environment to replicate real sites students may be visiting during their training. The machines even help instructors prepare student reports – providing information on each student’s progress. This is an important aspect, as an instructor supervising five students on real machines would be unable to note everything students did incorrectly, says Instructor Brandon Lindsay. “It gives us the chance to stand beside the student and have a proper conversation while they are operating, which is difficult to do on the real machines,” he says. Industry is also interested in the potential of VIU’s new simulators. John Prachnau, owner of Nanoose based Antler Creek Logging, sees the simulators as a good way to screen potential trainees for aptitude and save companies money in machine

repair and training costs. “They are a great way for trainees to get familiar with the controls before jumping into a real machine, which should greatly reduce machine damage,” he says. “The simulators should also reduce the time that an operator has to spend in the cab with the trainee, which will in turn reduce training costs.” Another benefit of the simulators is they can be taken into remote communities to provide training to students who might be unable to come to VIU campuses for training. James Redford, Director of Lands and Resources for Quatsino First Nation, which has two forestry-related business operations, including Quatern, a limited partnership with Western Forest Products, says

_________________________ “On simulators, you can practice cutting that same tree or digging that same ditch over and over without serious consequences until you get it perfect and are comfortable before going on a real machine.”

_________________________ there is interest among members of the small community to gain technical skills and certification. “The mobile training labs will provide a level of access to training that was previously unavailable to the community,” he says. “The training in turn will open up job opportunities for our community members.”


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Creating Cultural Connections: VIU’s Homestay Program Brings the World to Nanaimo


Every year, hundreds of Nanaimo families host an international student or two through Vancouver Island University’s Homestay program. The program immerses students in local culture, and in return, host families are exposed to other cultures, customs and perspectives. Here’s a glimpse of what happens at the homes of three different host families.

Jacinthe Laramee Everything about Jacinthe Laramee’s house, from the spotless, tastefully decorated rooms that look like they belong in a House & Home photo shoot, to the mouthwatering smells coming from her kitchen, give the impression that you have just 32 VIU Magazine

stepped into a high-class bed and breakfast operation. But her guests aren’t tourists – they are students in VIU’s Homestay program. Mayuko Kishida, 19, from Nara, Japan, is taking ESL and Hospitality and

Tourism classes, and Austina Xiaoting, 21, from Shandong Province in China, is finishing her accounting degree. Jacinthe fills plates with scrambled eggs, spinach-stuffed sausage, homemade hash browns and rustic bread. As they dig in, Mayuko and Austina, who were all smiles when they greeted me at the door but very quiet at first, start to open up about life in Jacinthe’s home. “When I come home, there’s hot food on the table and somebody waiting for you,” says Austina. “We are a family here. What’s nice about homestay is that you learn the culture and you feel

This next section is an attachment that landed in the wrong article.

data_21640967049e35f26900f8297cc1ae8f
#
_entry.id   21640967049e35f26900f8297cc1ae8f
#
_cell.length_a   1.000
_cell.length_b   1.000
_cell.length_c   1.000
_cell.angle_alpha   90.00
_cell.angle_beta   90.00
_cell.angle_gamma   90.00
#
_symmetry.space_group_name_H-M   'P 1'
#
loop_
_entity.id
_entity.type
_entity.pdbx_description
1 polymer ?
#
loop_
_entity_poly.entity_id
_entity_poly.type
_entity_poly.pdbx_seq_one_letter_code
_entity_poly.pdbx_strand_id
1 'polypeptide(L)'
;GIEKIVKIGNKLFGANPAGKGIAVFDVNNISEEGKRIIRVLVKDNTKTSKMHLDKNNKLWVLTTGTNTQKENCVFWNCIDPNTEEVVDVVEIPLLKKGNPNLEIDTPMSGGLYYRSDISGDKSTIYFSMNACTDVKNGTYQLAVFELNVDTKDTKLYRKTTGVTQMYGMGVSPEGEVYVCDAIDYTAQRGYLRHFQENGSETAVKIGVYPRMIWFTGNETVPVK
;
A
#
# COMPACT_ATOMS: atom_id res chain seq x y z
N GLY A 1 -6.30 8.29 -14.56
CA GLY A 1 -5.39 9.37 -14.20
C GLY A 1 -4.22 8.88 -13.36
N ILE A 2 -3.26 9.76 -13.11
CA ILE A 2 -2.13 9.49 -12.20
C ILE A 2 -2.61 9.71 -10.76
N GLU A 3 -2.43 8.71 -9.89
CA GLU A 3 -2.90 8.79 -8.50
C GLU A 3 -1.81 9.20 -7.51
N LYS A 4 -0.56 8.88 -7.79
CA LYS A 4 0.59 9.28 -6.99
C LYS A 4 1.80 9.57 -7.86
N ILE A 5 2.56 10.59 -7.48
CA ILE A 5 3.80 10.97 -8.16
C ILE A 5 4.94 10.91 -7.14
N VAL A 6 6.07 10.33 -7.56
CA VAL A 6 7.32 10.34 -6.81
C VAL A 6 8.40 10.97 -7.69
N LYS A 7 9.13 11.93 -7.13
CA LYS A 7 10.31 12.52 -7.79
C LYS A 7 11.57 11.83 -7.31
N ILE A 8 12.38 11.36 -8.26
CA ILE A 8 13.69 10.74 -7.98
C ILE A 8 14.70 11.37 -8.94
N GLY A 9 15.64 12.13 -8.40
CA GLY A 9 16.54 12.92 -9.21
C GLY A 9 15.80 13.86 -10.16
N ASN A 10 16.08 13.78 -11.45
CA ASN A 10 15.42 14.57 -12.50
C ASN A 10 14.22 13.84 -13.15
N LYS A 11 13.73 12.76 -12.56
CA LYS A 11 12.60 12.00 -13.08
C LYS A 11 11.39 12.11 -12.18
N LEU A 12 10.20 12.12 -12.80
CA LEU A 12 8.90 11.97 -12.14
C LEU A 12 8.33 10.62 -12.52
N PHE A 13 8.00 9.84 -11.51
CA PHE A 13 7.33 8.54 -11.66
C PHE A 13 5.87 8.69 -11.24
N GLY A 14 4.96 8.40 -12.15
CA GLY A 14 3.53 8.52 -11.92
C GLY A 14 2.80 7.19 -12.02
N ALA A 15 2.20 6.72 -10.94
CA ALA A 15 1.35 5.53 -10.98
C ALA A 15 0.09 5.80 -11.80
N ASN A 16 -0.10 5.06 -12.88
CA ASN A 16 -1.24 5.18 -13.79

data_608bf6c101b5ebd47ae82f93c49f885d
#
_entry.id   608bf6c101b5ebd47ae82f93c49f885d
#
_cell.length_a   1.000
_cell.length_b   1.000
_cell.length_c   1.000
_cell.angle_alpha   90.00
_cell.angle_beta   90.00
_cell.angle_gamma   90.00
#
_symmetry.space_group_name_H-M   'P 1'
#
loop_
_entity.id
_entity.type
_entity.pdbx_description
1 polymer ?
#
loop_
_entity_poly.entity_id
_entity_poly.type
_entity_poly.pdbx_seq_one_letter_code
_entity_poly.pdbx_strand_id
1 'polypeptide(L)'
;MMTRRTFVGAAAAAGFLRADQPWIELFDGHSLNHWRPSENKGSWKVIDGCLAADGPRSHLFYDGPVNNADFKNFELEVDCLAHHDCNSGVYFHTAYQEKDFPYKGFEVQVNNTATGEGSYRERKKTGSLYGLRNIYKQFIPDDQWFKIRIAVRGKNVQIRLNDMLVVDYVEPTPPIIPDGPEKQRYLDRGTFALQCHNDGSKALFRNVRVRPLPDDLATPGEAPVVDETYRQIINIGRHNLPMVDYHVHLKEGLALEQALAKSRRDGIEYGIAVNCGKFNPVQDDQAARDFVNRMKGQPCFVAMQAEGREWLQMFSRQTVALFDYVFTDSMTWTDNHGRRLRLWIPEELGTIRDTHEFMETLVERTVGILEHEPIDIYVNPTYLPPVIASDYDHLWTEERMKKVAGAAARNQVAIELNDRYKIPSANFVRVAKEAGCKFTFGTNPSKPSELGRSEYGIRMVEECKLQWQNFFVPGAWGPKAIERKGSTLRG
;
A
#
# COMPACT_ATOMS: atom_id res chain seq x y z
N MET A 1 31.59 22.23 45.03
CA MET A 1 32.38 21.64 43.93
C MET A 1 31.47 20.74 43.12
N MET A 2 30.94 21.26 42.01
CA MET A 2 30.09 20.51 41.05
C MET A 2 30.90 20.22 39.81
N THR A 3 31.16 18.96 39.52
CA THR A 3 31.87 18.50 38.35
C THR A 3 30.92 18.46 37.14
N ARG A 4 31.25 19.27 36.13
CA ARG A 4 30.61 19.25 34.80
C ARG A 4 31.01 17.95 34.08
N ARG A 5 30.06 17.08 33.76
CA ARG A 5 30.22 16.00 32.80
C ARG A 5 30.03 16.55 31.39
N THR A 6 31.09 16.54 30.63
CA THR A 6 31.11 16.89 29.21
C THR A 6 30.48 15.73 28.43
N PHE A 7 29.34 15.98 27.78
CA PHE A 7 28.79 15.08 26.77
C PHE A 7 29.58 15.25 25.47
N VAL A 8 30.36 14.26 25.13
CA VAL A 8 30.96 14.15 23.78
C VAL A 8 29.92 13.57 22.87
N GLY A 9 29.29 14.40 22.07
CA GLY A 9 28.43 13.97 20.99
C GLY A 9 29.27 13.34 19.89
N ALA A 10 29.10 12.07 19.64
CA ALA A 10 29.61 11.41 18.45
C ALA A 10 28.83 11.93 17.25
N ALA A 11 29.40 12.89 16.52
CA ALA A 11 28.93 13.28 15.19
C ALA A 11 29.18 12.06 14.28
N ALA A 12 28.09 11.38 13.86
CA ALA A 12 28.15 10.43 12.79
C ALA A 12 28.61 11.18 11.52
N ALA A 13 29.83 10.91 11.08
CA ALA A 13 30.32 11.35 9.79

Is Homestay for You? safe – you know there’s someone there to help you if you get in trouble.” “[Jacinthe] has a lot of life experiences that she’s shared with me, which has helped me adjust to life here,” adds Mayuko. “She’s helped me find new things I want to try, both in Canada and Japan.” Jacinthe says she gets just as much out of the arrangement as the students. She learns about and experiences other cultures, and appreciates the conversations that develop around the dinner table. “We share a lot, we always have something to talk about,” says Jacinthe, who has been hosting students for five years, many of whom she still keeps in touch with. “It enriches your life. It’s hard when they leave, because a bond develops.”

The Ashtons Miranda Ashton likes learning about other cultures, as does her husband, Ryan, and her three children – Luke, Carter and Vaughn. “I want my kids to be confident and accept all cultures,” says Miranda. “We always love it when our students first get here – that’s when they share so much of their culture because they don’t have anything else to share yet. I also like advocating about Canada and showcasing our community.” Jack Wang, 16, from Beijing, who is studying at VIU’s High School, and Atsushi Yamanaka, 19, an ESL student from Tokyo, Japan – are enjoying the learning opportunities that come when living with a Canadian family. “Miranda makes us speak English when we are home, which helps us learn,” says Atsushi.

Wang, an only child, is also experiencing life with brothers for the first time. “It’s an important experience in my life,” he says. “I’m not used to getting asked so many questions!”

Miranda says the whole family often has long discussions about the different views cultures have on various subjects. “We’ve had a few funny things happen, too,” she adds. “One time, one of our students threw away an entire case of blueberry waffles because he thought they were mouldy!”